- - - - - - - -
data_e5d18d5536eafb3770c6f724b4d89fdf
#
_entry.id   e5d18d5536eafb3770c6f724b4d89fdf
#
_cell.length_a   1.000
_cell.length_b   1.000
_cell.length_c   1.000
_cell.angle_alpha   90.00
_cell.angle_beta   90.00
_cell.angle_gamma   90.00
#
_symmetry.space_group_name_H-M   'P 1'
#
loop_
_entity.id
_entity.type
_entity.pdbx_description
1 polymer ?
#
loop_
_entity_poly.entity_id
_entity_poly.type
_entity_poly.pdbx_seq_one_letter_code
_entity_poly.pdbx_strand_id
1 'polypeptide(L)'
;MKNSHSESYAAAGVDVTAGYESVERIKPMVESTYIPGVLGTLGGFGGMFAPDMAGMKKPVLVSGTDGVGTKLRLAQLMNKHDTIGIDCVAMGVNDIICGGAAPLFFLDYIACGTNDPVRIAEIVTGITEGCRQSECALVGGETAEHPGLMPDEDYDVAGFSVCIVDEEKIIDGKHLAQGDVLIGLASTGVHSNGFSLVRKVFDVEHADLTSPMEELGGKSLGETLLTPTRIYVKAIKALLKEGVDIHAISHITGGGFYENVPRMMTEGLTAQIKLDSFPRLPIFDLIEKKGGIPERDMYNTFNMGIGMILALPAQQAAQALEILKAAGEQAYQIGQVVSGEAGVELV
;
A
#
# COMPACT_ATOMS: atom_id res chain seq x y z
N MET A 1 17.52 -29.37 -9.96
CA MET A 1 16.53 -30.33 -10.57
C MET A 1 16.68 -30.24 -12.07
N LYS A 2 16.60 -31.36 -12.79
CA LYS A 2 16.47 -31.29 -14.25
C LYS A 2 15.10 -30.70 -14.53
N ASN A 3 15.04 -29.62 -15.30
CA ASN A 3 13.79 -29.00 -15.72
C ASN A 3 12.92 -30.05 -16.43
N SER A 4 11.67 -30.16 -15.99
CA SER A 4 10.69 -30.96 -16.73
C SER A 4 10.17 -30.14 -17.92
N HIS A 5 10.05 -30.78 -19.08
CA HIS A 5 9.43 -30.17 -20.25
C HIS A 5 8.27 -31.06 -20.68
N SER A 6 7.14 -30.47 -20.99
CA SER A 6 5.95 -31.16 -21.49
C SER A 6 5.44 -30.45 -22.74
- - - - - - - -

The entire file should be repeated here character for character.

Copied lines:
data_e5d18d5536eafb3770c6f724b4d89fdf
#
_entry.id   e5d18d5536eafb3770c6f724b4d89fdf
#
_cell.length_a   1.000
_cell.length_b   1.000
_cell.length_c   1.000
_cell.angle_alpha   90.00
_cell.angle_beta   90.00
_cell.angle_gamma   90.00
#
_symmetry.space_group_name_H-M   'P 1'
#
loop_
_entity.id
_entity.type
_entity.pdbx_description
1 polymer ?
#
loop_
_entity_poly.entity_id
_entity_poly.type
_entity_poly.pdbx_seq_one_letter_code
_entity_poly.pdbx_strand_id
1 'polypeptide(L)'
;MKNSHSESYAAAGVDVTAGYESVERIKPMVESTYIPGVLGTLGGFGGMFAPDMAGMKKPVLVSGTDGVGTKLRLAQLMNKHDTIGIDCVAMGVNDIICGGAAPLFFLDYIACGTNDPVRIAEIVTGITEGCRQSECALVGGETAEHPGLMPDEDYDVAGFSVCIVDEEKIIDGKHLAQGDVLIGLASTGVHSNGFSLVRKVFDVEHADLTSPMEELGGKSLGETLLTPTRIYVKAIKALLKEGVDIHAISHITGGGFYENVPRMMTEGLTAQIKLDSFPRLPIFDLIEKKGGIPERDMYNTFNMGIGMILALPAQQAAQALEILKAAGEQAYQIGQVVSGEAGVELV
;
A
#
# COMPACT_ATOMS: atom_id res chain seq x y z
N MET A 1 17.52 -29.37 -9.96
CA MET A 1 16.53 -30.33 -10.57
C MET A 1 16.68 -30.24 -12.07
N LYS A 2 16.60 -31.36 -12.79
CA LYS A 2 16.47 -31.29 -14.25
C LYS A 2 15.10 -30.70 -14.53
N ASN A 3 15.04 -29.62 -15.30
CA ASN A 3 13.79 -29.00 -15.72
C ASN A 3 12.92 -30.05 -16.43
N SER A 4 11.67 -30.16 -15.99
CA SER A 4 10.69 -30.96 -16.73
C SER A 4 10.17 -30.14 -17.92
N HIS A 5 10.05 -30.78 -19.08
CA HIS A 5 9.43 -30.17 -20.25
C HIS A 5 8.27 -31.06 -20.68
N SER A 6 7.14 -30.47 -20.99
CA SER A 6 5.95 -31.16 -21.49
C SER A 6 5.44 -30.45 -22.74